Stay Alert: Nationwide Emergency Test

Stay Alert: Nationwide Emergency Test

Be Aware of the Nationwide Emergency Test

UPDATE: Due to the response of Hurricane Florence, the nationwide test of the Emergency Alert System (EAS) and Wireless Emergency Alerts (WEA) has been postponed until October 3rd.

On Wednesday, October 3, 2018, the Federal Emergency and Management Agency (FEMA) and the Federal Communications Commission (FCC) will conduct a nationwide test of the Emergency Alert System (EAS) and Wireless Emergency Alerts (WEA) beginning at 2:18 p.m. ET. The test will assess how ready the distribution channels are in case a national message needs sending and determine whether improvements are needed.

The WEA test message will be sent to cell phones that are connected to wireless providers participating in WEA. This is the fourth EAS nationwide test and the first national WEA test.

Previous EAS national tests were conducted in November 2011, September 2016, and September 2017 in collaboration with the FCC, broadcasters, and emergency management officials in recognition of FEMA’s National Preparedness Month.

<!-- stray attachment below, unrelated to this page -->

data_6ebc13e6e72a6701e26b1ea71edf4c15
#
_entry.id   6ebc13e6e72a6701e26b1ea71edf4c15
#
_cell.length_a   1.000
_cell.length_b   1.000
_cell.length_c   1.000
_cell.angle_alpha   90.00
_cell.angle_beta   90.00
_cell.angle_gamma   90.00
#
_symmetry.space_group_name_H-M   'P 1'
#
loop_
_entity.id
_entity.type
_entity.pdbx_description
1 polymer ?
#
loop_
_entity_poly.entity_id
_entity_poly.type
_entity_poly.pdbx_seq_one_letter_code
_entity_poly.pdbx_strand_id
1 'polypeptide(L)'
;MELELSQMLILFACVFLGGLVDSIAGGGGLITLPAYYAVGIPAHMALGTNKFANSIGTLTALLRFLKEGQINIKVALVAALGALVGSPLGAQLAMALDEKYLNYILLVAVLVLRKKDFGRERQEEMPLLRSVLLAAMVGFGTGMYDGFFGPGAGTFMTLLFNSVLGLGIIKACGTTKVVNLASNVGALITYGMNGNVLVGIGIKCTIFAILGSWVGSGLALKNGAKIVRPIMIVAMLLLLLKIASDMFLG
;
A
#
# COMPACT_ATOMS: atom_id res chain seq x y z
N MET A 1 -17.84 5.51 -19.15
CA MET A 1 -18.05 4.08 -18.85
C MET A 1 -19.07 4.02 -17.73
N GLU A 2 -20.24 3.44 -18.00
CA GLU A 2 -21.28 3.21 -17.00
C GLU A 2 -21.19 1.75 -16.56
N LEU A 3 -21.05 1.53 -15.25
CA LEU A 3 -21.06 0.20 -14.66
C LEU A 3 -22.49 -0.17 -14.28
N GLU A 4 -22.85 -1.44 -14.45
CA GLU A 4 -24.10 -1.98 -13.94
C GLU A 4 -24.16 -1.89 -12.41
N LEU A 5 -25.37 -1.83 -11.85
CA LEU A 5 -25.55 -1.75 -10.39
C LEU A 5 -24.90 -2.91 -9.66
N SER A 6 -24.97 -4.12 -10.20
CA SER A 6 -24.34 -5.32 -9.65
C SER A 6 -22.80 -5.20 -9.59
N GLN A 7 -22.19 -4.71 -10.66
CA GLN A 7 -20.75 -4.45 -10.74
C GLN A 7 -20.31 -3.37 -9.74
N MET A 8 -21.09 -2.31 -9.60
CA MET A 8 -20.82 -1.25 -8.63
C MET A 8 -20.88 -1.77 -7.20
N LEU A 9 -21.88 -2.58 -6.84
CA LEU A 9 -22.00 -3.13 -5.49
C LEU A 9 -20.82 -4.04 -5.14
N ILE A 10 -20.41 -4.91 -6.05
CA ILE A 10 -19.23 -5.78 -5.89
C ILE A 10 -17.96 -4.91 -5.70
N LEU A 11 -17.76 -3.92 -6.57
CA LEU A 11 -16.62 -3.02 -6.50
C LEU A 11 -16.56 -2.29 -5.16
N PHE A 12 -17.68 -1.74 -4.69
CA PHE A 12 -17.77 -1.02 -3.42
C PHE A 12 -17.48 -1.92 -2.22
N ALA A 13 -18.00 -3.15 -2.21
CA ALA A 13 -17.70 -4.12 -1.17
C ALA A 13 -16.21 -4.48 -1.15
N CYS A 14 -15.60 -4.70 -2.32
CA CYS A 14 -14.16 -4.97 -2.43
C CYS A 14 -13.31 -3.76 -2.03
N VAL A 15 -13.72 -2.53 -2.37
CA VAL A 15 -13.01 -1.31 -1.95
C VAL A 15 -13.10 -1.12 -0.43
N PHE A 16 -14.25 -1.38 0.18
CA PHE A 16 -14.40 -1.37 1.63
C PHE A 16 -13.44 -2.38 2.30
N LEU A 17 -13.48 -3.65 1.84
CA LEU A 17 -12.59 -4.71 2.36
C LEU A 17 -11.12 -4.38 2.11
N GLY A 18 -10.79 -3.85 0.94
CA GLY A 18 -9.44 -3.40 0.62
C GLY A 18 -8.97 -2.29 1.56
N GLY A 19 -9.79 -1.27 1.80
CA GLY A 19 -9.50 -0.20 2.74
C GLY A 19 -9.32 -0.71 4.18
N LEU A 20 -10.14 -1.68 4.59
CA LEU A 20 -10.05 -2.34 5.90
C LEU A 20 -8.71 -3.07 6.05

The EAS is a national public warning system that provides the President with the communications capability to address the nation during a national emergency.

The test is made available to EAS participants (i.e., radio and television broadcasters, cable systems, satellite radio and television providers, and wireline video providers) and is scheduled to last approximately one minute.

The test message will be similar to regular monthly EAS test messages with which the public is familiar. The EAS message will include a reference to the WEA test:

“THIS IS A TEST of the National Emergency Alert System. This system was developed by broadcast and cable operators in voluntary cooperation with the Federal Emergency Management Agency, the Federal Communications Commission, and local authorities to keep you informed in the event of an emergency. If this had been an actual emergency an official message would have followed the tone alert you heard at the start of this message. A similar wireless emergency alert test message has been sent to all cell phones nationwide. Some cell phones will receive the message; others will not. No action is required.”

 

 

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